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Questions on Smart Growth

May 10, 2010

One of the great hopes for the Spitzer administration was that it could implement “Smart Growth” policies in New York. Spitzer spoke out on the need to do this during the 2006 campaign and later formed a Smart Growth cabinet in his administration. But when Spitzer crashed, so did hopes for a host of related policy initiatives — mass transit improvements, local open space preservation, enhanced historic preservation, etc.   

Such policies – widely employed in European cities – have not been embraced in New York.

Smart growth proponents have not given up. They are fighting for attention in this election cycle. See the Albany Times Union for an article by Peter B. Fleischer on the phenomenon of sprawl without growth in upstate communities.  See also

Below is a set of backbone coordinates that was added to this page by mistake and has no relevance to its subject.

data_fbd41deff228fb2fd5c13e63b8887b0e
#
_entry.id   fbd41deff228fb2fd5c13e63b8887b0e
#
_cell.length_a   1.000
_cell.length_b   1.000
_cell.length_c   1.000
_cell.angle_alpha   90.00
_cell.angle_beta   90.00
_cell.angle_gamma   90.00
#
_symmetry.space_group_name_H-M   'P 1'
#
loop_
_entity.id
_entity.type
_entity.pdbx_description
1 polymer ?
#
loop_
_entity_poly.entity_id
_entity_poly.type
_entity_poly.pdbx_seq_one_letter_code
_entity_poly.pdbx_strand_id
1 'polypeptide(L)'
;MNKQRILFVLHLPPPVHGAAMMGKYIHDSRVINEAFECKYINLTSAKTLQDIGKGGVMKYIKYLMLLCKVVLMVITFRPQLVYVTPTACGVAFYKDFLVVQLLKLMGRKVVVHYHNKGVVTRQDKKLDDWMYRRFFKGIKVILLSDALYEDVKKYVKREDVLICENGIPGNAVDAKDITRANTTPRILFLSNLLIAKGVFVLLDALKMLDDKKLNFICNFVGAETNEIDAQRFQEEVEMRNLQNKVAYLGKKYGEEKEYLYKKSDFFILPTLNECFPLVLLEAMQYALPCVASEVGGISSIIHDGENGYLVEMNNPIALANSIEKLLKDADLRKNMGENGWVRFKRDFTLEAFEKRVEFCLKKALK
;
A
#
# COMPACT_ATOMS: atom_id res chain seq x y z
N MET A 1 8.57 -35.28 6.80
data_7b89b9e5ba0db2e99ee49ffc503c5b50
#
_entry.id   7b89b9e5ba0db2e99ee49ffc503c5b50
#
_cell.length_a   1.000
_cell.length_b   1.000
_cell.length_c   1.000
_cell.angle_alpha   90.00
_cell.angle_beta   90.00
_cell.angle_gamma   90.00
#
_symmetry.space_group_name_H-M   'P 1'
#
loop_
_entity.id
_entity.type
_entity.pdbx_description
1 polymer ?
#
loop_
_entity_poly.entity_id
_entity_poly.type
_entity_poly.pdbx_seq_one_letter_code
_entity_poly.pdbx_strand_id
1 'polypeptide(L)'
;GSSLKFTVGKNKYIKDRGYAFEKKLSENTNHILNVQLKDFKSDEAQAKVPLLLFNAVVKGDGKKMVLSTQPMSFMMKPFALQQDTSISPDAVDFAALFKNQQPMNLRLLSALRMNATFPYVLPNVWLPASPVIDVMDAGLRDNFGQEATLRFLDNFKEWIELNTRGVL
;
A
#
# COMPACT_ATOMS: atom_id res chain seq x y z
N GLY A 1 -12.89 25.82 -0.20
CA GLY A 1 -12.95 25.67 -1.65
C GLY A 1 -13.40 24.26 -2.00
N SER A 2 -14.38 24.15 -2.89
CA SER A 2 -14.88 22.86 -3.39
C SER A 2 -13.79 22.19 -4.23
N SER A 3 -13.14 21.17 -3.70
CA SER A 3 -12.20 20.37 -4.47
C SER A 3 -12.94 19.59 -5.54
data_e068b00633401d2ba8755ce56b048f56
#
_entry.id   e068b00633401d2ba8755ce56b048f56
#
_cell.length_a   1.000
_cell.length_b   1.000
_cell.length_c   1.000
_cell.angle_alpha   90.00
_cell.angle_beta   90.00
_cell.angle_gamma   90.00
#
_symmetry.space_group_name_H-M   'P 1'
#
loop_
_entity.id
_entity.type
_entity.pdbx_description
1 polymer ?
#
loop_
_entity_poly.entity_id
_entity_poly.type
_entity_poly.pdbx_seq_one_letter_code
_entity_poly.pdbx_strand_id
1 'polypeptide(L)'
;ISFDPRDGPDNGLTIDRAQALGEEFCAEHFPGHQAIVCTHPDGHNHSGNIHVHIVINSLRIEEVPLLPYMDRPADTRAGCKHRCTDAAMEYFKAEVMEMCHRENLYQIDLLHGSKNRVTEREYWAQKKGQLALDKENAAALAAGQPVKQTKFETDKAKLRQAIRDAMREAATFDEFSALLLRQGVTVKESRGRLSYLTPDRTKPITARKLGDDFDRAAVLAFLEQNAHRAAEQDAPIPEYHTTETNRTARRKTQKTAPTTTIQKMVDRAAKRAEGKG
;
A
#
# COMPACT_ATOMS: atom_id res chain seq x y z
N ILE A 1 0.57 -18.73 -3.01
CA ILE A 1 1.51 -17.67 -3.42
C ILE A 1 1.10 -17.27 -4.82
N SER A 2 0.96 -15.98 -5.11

Smart growth is an issue that should have a champion. But people shouldn’t hold their breath for Andrew Cuomo, who is likely to have a narrowly focused policy agenda.

The Republicans are looking for new allies. They can be forward-looking when it comes to economic and tax policy, but usually not urban policy. Perhaps there is a nexus with the Republicans if Smart Growth proponents focus on the benefits in the suburbs?

The Democrats should be natural allies. Alas, it’s hard to figure out what New York Dems stand for. This is the party that killed congestion pricing and squandered its unprecedented opportunity for reform. Now the Dems seem paralyzed by the fear of doing anything. Is there any issue they can agree upon?

What breaks the impasse in New York? How does the state get back into the business of promoting progressive policy? What gives this worthy initiative some momentum?

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